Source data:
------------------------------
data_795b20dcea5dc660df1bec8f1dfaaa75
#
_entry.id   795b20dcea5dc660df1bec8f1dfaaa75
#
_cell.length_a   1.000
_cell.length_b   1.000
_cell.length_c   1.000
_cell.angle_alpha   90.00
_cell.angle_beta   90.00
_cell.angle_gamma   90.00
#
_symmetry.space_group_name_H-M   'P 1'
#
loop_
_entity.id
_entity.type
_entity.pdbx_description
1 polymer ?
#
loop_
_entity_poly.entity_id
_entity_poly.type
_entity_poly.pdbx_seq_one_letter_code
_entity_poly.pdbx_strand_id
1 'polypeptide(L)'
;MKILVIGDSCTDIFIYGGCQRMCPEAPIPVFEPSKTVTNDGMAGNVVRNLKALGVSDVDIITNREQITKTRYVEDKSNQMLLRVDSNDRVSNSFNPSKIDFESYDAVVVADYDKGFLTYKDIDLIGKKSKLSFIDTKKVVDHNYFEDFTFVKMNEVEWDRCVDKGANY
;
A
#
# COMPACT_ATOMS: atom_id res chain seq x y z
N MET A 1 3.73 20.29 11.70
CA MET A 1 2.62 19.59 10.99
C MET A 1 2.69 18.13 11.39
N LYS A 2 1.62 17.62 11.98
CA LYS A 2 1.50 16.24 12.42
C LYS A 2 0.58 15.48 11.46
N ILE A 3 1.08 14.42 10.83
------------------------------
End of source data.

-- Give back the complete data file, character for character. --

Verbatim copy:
data_795b20dcea5dc660df1bec8f1dfaaa75
#
_entry.id   795b20dcea5dc660df1bec8f1dfaaa75
#
_cell.length_a   1.000
_cell.length_b   1.000
_cell.length_c   1.000
_cell.angle_alpha   90.00
_cell.angle_beta   90.00
_cell.angle_gamma   90.00
#
_symmetry.space_group_name_H-M   'P 1'
#
loop_
_entity.id
_entity.type
_entity.pdbx_description
1 polymer ?
#
loop_
_entity_poly.entity_id
_entity_poly.type
_entity_poly.pdbx_seq_one_letter_code
_entity_poly.pdbx_strand_id
1 'polypeptide(L)'
;MKILVIGDSCTDIFIYGGCQRMCPEAPIPVFEPSKTVTNDGMAGNVVRNLKALGVSDVDIITNREQITKTRYVEDKSNQMLLRVDSNDRVSNSFNPSKIDFESYDAVVVADYDKGFLTYKDIDLIGKKSKLSFIDTKKVVDHNYFEDFTFVKMNEVEWDRCVDKGANY
;
A
#
# COMPACT_ATOMS: atom_id res chain seq x y z
N MET A 1 3.73 20.29 11.70
CA MET A 1 2.62 19.59 10.99
C MET A 1 2.69 18.13 11.39
N LYS A 2 1.62 17.62 11.98
CA LYS A 2 1.50 16.24 12.42
C LYS A 2 0.58 15.48 11.46
N ILE A 3 1.08 14.42 10.83